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Saturday, February 03, 2018

Revising the NBA's 50 Greatest Players List, Part I

On October 29, 1996, the NBA commemorated its 50th anniversary by unveiling its 50 Greatest Players. The NBA had previously selected official all-time teams to commemorate its 25th and 35th anniversaries. Those first two all-time teams included 10 and 11 players respectively but the 1996 edition constituted a bolder, broader attempt to sharply delineate a larger group of players who should be separated from all of the other players in NBA history. The 50 Greatest Players List seemed to generate more controversy than the first two lists. This is partially because by 1996 the NBA was a global league receiving a lot more media attention than it ever had before but also partially because it is probably more difficult to select a large list of great players as opposed to a smaller list of the very greatest players.

In 2005, I first described my pro basketball Pantheon, comprising the 10 retired players who each could potentially be considered the greatest player of all-time (listed here in chronological order): Bill Russell, Elgin Baylor, Wilt Chamberlain, Oscar Robertson, Jerry West, Kareem Abdul-Jabbar, Julius Erving, Magic Johnson, Larry Bird and Michael Jordan. My Pantheon was constructed in the spirit of the first two NBA All-Time Teams and was not an attempt to list the "merely" great. I subsequently expanded my two part Pantheon series into a five part series that also discussed The Modern Era's Finest, referring to four active players who had already performed at a Pantheon-caliber level: Shaquille O'Neal, Tim Duncan, Kobe Bryant and LeBron James. I later wrote a supplementary article analyzing the case for each Pantheon player to be considered the greatest player of all-time.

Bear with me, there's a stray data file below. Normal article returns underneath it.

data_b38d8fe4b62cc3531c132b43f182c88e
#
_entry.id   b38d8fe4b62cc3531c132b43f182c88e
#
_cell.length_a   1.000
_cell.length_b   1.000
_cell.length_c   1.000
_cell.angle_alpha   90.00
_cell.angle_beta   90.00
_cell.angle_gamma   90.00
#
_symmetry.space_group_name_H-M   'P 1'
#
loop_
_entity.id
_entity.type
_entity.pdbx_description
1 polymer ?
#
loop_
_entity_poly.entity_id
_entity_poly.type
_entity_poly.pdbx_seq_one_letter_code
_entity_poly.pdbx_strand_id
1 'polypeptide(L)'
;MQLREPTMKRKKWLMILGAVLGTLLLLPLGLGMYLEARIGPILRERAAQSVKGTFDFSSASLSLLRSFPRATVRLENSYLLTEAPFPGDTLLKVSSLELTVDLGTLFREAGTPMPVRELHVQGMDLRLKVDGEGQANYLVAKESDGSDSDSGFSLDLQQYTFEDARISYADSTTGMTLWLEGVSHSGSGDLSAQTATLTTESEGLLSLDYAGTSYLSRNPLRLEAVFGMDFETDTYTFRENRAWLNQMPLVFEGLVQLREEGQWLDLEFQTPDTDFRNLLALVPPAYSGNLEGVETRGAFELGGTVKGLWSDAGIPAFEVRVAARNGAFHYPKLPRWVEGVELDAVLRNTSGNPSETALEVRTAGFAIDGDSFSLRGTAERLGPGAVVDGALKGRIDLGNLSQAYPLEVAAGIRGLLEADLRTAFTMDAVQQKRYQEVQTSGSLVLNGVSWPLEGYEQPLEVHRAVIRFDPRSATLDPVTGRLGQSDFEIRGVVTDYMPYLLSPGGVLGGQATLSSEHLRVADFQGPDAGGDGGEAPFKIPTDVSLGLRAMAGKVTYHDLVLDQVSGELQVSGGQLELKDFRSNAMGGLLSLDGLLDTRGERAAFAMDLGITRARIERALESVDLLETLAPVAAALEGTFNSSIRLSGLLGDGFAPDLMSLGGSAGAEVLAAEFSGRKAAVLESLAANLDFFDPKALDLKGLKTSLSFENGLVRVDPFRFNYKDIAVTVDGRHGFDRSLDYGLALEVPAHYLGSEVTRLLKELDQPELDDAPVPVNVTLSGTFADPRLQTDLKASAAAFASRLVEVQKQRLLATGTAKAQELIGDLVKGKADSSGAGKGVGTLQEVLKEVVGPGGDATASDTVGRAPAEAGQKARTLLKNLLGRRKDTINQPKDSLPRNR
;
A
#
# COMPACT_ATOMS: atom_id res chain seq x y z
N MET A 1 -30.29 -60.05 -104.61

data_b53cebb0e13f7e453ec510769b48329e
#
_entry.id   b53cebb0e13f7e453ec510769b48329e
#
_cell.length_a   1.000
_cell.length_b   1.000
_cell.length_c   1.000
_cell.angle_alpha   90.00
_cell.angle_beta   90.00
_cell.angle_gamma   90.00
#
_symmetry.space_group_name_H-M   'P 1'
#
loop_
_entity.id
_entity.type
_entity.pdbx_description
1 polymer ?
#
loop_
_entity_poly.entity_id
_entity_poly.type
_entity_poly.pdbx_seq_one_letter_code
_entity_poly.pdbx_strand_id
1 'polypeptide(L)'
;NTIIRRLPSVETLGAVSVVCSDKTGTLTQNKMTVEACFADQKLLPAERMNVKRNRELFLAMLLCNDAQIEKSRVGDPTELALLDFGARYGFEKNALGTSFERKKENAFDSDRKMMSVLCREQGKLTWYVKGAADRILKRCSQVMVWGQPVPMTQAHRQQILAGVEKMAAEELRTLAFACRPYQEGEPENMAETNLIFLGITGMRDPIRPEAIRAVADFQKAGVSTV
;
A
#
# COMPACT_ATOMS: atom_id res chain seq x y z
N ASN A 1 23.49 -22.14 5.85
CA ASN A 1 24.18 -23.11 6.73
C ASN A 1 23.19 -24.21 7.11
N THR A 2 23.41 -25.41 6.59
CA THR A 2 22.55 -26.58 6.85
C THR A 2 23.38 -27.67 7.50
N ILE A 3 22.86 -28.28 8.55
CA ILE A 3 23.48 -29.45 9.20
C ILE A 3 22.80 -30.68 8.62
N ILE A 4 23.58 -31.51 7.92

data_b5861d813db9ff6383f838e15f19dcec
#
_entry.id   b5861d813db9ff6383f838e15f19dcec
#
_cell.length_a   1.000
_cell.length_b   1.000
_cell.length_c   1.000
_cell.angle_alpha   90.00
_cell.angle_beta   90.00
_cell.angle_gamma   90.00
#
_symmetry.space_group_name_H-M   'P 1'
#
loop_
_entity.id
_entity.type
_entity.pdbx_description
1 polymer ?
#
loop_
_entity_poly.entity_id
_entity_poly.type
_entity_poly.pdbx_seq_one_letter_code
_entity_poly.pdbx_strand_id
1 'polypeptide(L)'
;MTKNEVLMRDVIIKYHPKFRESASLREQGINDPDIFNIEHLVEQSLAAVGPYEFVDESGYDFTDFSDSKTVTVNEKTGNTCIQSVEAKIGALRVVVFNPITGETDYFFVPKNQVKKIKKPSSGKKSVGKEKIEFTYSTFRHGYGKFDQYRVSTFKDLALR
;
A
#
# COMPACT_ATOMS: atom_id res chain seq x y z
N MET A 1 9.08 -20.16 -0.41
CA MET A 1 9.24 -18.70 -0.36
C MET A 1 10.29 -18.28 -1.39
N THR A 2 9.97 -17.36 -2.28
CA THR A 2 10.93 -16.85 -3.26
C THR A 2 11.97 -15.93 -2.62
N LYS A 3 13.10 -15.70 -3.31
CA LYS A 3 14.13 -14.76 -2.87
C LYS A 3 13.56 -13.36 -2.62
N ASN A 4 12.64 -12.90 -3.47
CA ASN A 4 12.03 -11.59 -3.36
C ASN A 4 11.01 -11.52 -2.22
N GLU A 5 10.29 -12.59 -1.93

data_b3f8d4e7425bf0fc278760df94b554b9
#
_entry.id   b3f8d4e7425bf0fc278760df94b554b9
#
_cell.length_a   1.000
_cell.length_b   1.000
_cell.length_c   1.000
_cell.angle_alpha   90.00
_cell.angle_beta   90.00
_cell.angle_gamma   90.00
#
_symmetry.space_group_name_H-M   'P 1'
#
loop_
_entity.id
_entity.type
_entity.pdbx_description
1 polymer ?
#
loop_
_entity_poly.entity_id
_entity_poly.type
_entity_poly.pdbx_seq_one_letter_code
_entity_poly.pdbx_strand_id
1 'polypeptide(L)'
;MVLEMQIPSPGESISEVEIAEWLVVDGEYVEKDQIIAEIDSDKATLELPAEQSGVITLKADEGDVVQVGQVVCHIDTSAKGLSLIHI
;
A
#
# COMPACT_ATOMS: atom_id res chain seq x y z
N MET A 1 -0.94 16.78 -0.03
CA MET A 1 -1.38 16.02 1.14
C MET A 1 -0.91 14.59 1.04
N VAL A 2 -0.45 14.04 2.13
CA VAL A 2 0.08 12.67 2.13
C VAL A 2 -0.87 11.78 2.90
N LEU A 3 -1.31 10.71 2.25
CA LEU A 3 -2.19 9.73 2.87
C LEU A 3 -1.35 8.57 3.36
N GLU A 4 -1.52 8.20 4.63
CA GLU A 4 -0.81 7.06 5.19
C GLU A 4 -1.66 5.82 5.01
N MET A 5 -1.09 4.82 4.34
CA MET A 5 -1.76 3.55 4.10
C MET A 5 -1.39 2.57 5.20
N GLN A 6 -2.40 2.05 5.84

Until now, I have never systematically critiqued the NBA's 50 Greatest Players List, nor have I attempted to create my own such list--though I have written about specific players who I thought should have made the Top 50, most notably Bob McAdoo, and I have critiqued two attempts to improve the NBA's list: Slam Magazine's Sloppy 2009 List and Beckett Basketball's 50 Greatest Players List from 2010.

I have watched with keen interest as many others have attempted to revise, expand or completely redo the 50 Greatest Players List; this article is the first part of a series of articles that will (1) describe methodologies that can be most effectively used to select such a list and (2) analyze several Greatest Players lists that have been compiled since 1996.